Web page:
Angry binmen set to strike in Sheffield

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CONTROVERSIAL fortnightly rubbish collections are to begin next month in Sheffield.

But trade union officials representing binmen are warning of possible strike action over redundancies due to the money-saving changes.

The GMB, which represents about 200 binmen employed by Sheffield Council contractor Veolia, says it will be balloting for industrial action if there are any compulsory redundancies.

The union has also announced that staff will be working to rule in protest at shift changes being brought in with the new system.

Last time workers staged a similar protest in April, thousands of homes had their bins left unemptied.

Veolia and the council said the switch to fortnightly collections will be implemented in two phases.

Half of the city will start the new arrangements in July and the other half in September.

All households will finally be able to choose which items of recycling they put in their blue bins and boxes once the changes come in.

Details about which areas will be first to receive the new arrangements have not yet been revealed.

The council said the changes aim to save £2.5 million a year, but admitted they would lead to job cuts.

Peter Davies, regional organiser for the GMB, said: “The numbers of redundancies due to the change to fortnightly collections is about 42 - none of whom will be management.

“If there are compulsory redundancies we will be balloting for industrial action. We understand no management posts are to be lost - why is that?

“We are also unhappy about changes to shift patterns under the new arrangements. Currently, crews are given a zone of the city and work to empty all bins within it, then their work is done for the day.

“They rush around like headless chickens and ensure the job is done.

“Under the new plans, crews will have to empty bins in their area then help other crews until the end of their shift time. At the moment, they work very hard and do not take breaks.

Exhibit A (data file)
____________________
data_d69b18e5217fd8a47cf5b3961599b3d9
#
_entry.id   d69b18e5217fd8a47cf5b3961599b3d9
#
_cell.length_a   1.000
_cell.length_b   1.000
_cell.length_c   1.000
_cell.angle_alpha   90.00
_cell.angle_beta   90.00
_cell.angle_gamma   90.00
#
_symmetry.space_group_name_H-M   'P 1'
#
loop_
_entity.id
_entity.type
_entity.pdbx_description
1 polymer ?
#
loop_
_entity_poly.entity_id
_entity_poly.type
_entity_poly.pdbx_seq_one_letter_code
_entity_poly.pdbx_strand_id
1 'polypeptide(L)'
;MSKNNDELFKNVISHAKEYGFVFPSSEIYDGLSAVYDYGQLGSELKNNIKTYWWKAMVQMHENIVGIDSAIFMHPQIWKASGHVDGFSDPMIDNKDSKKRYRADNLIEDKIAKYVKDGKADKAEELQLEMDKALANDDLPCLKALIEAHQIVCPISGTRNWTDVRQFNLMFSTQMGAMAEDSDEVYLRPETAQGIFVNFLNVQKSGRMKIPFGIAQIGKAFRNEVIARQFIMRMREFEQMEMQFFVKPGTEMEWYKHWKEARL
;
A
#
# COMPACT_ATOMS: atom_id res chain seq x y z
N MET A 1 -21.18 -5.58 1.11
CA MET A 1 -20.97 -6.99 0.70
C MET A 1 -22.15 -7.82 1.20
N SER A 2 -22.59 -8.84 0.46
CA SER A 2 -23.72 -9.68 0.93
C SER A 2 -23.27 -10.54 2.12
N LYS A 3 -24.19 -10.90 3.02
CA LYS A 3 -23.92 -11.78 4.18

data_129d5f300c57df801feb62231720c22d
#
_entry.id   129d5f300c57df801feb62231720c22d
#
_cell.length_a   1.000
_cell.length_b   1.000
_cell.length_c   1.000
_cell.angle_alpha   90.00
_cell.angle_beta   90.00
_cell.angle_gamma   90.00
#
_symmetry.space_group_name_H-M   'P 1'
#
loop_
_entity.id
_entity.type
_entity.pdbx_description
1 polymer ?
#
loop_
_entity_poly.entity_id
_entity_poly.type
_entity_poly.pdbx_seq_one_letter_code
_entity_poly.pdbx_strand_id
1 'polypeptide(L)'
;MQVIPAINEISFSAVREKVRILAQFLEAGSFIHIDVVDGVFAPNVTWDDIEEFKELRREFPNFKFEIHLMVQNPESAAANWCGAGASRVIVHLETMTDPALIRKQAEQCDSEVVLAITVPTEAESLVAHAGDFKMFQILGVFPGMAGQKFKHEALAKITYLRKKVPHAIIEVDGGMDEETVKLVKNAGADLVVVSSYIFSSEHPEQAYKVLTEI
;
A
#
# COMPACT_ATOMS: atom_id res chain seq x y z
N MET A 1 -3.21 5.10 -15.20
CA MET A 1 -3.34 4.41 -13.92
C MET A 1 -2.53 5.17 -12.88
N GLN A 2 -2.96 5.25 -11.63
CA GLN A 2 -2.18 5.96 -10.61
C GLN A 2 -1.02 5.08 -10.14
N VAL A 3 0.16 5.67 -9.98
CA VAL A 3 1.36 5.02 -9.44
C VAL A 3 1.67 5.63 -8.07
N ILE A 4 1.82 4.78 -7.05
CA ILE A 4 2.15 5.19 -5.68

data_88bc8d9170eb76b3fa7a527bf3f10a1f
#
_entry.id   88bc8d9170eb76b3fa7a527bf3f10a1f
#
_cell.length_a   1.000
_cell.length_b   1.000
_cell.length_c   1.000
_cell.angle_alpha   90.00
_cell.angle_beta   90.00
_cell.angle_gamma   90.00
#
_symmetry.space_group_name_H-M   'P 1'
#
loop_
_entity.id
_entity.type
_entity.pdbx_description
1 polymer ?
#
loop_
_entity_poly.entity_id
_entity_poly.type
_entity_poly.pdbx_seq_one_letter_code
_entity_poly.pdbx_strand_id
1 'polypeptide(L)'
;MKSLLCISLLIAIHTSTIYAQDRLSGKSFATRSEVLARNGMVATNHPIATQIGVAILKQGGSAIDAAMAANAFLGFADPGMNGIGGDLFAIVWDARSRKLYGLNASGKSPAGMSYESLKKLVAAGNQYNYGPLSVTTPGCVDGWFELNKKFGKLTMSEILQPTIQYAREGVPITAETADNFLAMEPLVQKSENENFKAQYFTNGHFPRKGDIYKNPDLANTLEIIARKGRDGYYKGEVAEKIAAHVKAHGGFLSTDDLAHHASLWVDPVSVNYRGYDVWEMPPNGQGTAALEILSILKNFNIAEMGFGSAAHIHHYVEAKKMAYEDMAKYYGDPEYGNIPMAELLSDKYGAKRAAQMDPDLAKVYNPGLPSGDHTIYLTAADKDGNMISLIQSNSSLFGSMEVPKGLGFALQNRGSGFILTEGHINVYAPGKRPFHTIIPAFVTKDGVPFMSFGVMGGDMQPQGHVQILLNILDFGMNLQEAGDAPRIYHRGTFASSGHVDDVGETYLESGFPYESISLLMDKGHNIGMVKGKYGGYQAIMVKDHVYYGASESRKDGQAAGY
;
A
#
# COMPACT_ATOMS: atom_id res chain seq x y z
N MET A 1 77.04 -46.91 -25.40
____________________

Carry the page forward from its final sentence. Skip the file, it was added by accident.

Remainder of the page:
“If the new shift patterns come in, they will work for their set hours and take breaks. Last time that happened, 35,000 bins ended up unemptied over three days.” The potential dispute comes as GMB members walk out for the first of six new one-day strikes in protest at job and hours cuts at household recycling centres.

Winnie Smith, of Arbourthorne Tenants’ and Residents’ Association, said: “If there is a bin strike, it will cause havoc and lead to more fly tipping, but I think people will be sympathetic with the binmen’s fight to keep their jobs.”

Jean Gleadall, of Wisewood Tenants’ and Residents’ Association, said: “I think the change to fortnightly collections is very sad because it will put people out of work. Where will they get another job from?”

Readers on The Star’s website were also concerned that fortnightly bin collections could lead to more fly tipping and fires.

Reader ‘Zap’ posted: “The number of rubbish fires will increase with people burning rubbish instead of leaving it uncollected for two weeks.”

Coun Jack Scott, cabinet member for environment, said: “If savings are not found in the waste budget, other services would have to be cut even further to fill the gap.”

He promised to ‘support Sheffield people in adapting to this change’ with large bins available for large households or those with medical conditions.

Coun Scott added: “Whilst redundancies are a possibility, the actual numbers are not known as the voluntary enhanced scheme is still open to the workforce.

“I hope that the Union takes a sensible approach to this situation and works with Veolia and the council to achieve the best solution for the people of Sheffield.”

For more information about alternate week collections, visit www.veolia.co.uk/sheffield or call 0114 273 4567.